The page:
John H. Overton
John Holmes Overton Sr. (September 17, 1875 – May 14, 1948), was an attorney and Democratic US Representative and US Senator from Louisiana. His nephew, Thomas Overton Brooks, was also a US representative, from the Shreveport-based 4th district of Louisiana.
John H. Overton
|United States Senator|
March 4, 1933 – May 14, 1948
|Preceded by||Edwin S. Broussard|
|Succeeded by||William C. Feazel|
|Member of the U.S. House of Representatives|
from Louisiana's 8th district
May 12, 1931 – March 3, 1933
|Preceded by||James B. Aswell|
|Succeeded by||Cleveland Dear|
John Holmes Overton
September 17, 1875
Marksville, Avoyelles Parish
|Died||May 14, 1948 (aged 72)|
|Resting place||Mt. Olivet Cemetery in Pineville, Louisiana|
|Spouse(s)||Ada Ruth Dismukes Overton|
|Relations||Overton Brooks (nephew)|
John H. Overton Jr.
Mary Elizabeth Overton
|Alma mater||Louisiana State University|
He was the youngest son of Judge Thomas Overton and the former Laura Waddill. His great-uncle was General and US Representative Walter Hampden Overton. Another distant relative was Thomas Overton Moore, the governor of Louisiana during the American Civil War.
Born in Marksville in Avoyelles Parish, Overton graduated in 1895 from Louisiana State University in Baton Rouge and in 1897 from Tulane University Law School in New Orleans. His classmates included the future state Attorney General Bolivar Edwards Kemp Jr., and state representative E. L. Stewart of Minden in Webster Parish. Tulane listed Overton as a resident of Opelousas in St. Landry Parish.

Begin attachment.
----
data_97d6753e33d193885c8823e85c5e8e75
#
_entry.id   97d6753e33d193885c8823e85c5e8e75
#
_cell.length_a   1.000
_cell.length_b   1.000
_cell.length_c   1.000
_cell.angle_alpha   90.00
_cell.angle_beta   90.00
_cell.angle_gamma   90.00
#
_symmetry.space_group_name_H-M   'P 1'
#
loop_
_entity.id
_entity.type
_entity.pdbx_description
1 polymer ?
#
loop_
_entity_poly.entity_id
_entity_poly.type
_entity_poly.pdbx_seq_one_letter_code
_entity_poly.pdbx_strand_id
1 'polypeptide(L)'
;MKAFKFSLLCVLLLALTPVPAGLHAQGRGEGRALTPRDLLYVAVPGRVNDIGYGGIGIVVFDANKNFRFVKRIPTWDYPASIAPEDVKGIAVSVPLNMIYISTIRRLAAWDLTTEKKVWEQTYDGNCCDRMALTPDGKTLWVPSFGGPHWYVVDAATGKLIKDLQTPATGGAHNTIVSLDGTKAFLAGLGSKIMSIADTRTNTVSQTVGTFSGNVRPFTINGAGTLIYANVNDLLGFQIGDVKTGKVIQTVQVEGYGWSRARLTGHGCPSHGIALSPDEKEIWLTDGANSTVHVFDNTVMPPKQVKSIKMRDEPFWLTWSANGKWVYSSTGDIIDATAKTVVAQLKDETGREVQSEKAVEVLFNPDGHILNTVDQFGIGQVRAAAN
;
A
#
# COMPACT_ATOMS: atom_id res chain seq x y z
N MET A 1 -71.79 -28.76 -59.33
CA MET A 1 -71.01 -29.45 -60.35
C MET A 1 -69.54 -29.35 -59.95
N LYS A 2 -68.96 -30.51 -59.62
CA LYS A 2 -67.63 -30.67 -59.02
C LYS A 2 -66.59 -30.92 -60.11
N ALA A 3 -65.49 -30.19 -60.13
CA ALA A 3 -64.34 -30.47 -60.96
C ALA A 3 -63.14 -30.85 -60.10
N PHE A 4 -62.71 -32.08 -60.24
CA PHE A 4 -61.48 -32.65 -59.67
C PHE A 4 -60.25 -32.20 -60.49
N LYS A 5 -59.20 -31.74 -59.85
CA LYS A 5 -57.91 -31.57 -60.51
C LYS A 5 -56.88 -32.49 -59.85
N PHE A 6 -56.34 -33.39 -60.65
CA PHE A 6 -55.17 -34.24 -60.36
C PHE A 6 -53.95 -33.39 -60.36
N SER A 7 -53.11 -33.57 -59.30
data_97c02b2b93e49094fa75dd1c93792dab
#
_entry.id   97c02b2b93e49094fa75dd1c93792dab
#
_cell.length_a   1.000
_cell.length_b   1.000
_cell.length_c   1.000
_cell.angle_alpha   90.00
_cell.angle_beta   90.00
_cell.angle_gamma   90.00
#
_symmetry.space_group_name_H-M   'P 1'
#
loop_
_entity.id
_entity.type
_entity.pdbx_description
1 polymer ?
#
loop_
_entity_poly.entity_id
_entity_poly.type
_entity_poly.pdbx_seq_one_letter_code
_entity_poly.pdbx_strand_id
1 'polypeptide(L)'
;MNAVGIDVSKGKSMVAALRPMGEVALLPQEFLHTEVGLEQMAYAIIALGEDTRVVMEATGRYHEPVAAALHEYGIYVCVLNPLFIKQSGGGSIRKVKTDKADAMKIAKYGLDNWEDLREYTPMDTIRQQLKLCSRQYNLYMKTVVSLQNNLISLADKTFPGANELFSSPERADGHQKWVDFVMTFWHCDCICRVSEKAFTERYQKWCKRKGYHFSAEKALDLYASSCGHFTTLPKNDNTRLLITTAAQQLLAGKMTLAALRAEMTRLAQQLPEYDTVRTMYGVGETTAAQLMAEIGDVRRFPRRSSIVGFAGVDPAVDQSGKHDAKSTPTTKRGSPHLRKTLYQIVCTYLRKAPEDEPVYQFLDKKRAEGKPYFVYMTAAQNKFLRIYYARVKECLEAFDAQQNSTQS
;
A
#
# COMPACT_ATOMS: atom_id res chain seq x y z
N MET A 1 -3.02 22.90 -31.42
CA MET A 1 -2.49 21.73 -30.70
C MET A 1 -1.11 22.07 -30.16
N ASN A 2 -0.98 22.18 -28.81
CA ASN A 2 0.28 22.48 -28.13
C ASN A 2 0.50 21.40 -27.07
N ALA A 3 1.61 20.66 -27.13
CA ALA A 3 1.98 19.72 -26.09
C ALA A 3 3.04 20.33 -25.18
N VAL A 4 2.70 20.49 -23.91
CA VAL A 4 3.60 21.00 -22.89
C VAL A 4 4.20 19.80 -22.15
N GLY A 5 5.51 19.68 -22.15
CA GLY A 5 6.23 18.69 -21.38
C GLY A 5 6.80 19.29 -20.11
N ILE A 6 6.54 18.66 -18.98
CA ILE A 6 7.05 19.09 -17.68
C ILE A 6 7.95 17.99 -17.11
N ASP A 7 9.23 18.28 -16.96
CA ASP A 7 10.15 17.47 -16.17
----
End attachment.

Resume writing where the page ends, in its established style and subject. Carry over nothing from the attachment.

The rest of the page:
In 1905, Overton married the former Ada Ruth Dismukes of Natchitoches. They had three daughters, Katharine (1910–1988), Ruth (1912–1973), and Mary Elizabeth (1916–1988), and a son, John H. Overton Jr. (1914–1946).
Overton was admitted to the Louisiana bar in 1898. He established a law practice with four partners in Alexandria and was the city attorney as well. He was a member of the LSU Board of Supervisors.
I've supported every governor that has been elected in Louisiana for twenty-five yeas, all on promises that they have made to the people. Not one of them has been able or, if able, willing to carry out what was expected of him. The present governor is throwing out of office the clique that all other governors promised to throw out. He is backed to the wall in his efforts to redeem his campaign pledges.
In 1931, Overton was elected to fill the now-defunct Louisiana's 8th congressional district seat in the United States House of Representatives, which had been vacated by the death of Representative James B. Aswell, of Natchitoches. Overton served in the House for less than a term: from May 12, 1931, to March 4, 1933. Overton was defeated in his first bid for the Senate in 1918.